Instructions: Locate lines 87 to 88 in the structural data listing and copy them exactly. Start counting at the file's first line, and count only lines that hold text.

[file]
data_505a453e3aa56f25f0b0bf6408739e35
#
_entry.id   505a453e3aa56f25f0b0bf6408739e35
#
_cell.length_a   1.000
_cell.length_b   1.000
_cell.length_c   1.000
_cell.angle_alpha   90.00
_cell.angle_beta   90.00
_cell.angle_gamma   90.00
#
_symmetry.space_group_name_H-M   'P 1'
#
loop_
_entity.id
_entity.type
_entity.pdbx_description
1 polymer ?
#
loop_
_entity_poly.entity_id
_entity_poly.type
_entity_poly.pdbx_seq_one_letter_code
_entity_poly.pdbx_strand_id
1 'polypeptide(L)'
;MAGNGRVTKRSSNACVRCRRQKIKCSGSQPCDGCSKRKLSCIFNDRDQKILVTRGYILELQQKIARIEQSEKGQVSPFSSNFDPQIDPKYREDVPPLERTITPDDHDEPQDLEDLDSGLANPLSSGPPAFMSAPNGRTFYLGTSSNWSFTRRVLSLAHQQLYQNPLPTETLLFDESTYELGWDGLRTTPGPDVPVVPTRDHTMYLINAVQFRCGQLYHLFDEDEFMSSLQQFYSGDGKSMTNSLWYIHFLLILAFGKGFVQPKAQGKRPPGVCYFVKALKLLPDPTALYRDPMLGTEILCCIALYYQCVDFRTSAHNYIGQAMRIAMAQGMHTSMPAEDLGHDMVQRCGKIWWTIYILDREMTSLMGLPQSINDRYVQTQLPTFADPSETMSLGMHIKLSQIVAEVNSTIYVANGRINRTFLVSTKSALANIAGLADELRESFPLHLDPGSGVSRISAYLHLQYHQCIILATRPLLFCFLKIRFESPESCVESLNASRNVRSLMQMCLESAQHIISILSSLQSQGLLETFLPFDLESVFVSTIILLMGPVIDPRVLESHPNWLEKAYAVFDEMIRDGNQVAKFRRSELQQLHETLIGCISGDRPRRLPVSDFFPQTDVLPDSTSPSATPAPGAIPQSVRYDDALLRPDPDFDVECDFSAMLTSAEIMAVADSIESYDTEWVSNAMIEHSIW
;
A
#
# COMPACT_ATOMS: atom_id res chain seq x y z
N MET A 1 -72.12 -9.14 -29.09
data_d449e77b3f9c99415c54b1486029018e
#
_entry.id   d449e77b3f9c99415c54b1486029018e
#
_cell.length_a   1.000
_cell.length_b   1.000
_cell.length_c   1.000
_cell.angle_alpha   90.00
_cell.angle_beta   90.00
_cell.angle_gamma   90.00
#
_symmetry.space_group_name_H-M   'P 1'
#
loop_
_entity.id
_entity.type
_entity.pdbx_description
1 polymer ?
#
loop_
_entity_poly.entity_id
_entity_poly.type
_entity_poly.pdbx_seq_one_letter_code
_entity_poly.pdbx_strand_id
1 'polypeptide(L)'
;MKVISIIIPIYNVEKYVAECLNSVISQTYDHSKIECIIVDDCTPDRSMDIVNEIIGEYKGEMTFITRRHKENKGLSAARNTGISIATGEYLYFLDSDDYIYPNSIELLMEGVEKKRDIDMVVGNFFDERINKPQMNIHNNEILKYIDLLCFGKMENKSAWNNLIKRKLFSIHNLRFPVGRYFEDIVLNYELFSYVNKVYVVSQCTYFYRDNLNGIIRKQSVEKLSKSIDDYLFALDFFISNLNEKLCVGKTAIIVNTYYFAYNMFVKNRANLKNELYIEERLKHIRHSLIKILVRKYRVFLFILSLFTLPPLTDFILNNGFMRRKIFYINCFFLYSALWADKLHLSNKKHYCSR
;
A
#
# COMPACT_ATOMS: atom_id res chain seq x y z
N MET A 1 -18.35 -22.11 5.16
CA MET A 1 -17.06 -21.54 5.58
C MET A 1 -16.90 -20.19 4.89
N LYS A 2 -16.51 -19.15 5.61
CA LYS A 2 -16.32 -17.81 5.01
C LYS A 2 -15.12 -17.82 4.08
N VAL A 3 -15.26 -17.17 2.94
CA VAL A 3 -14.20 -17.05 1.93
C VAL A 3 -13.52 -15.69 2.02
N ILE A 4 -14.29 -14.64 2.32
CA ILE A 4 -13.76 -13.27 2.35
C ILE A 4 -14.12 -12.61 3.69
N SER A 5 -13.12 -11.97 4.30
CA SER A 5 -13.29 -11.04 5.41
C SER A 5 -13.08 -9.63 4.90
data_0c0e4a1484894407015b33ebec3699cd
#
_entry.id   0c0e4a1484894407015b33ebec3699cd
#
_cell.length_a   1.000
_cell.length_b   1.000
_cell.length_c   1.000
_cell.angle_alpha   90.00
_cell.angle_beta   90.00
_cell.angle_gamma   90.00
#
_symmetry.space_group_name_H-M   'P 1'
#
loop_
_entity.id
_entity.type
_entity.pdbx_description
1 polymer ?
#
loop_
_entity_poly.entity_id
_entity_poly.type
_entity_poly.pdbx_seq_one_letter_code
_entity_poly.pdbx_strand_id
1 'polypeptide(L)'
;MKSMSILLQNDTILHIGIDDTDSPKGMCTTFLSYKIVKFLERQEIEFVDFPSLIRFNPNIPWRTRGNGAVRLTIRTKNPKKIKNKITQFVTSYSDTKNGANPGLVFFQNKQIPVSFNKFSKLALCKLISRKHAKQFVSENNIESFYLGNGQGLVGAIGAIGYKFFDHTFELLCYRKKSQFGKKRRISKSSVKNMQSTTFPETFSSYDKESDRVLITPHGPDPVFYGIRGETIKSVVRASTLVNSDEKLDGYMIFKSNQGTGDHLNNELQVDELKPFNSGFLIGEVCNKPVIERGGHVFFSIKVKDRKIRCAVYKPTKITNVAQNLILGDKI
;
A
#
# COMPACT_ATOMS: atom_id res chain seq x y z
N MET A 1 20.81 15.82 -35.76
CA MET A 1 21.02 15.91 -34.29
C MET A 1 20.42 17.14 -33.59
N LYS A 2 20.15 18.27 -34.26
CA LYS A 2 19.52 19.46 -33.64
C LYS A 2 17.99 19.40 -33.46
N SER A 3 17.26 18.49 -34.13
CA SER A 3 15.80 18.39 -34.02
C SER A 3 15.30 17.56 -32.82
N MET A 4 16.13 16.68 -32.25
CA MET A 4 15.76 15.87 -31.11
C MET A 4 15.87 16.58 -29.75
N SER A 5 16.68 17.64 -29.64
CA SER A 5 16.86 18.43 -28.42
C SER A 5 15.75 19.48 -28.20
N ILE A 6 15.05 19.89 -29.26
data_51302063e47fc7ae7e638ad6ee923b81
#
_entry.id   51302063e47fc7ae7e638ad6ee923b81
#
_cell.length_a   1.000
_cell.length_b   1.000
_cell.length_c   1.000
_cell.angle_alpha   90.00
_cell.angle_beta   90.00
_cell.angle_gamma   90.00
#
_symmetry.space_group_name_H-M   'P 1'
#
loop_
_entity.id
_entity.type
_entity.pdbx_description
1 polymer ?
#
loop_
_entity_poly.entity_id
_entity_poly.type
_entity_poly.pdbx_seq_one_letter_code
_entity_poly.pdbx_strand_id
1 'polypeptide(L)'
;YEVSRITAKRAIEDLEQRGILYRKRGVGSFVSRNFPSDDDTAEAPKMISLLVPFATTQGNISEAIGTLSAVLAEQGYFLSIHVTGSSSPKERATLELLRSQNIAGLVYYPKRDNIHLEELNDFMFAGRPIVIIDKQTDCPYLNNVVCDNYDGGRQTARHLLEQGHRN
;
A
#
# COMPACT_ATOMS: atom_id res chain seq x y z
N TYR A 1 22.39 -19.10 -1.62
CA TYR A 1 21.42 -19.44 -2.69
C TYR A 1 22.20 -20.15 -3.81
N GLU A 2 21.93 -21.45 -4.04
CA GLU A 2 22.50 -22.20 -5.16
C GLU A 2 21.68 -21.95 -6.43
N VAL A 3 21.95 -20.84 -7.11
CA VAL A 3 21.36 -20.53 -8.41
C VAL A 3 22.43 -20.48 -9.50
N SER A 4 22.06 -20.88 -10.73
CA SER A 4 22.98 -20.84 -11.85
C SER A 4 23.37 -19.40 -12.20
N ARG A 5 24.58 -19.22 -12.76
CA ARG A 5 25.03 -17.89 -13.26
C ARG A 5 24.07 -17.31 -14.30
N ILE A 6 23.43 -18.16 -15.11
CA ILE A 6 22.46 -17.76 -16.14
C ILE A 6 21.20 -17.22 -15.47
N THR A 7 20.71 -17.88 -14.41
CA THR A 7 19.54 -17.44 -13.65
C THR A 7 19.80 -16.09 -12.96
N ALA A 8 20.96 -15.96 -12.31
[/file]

#
_symmetry.space_group_name_H-M   'P 1'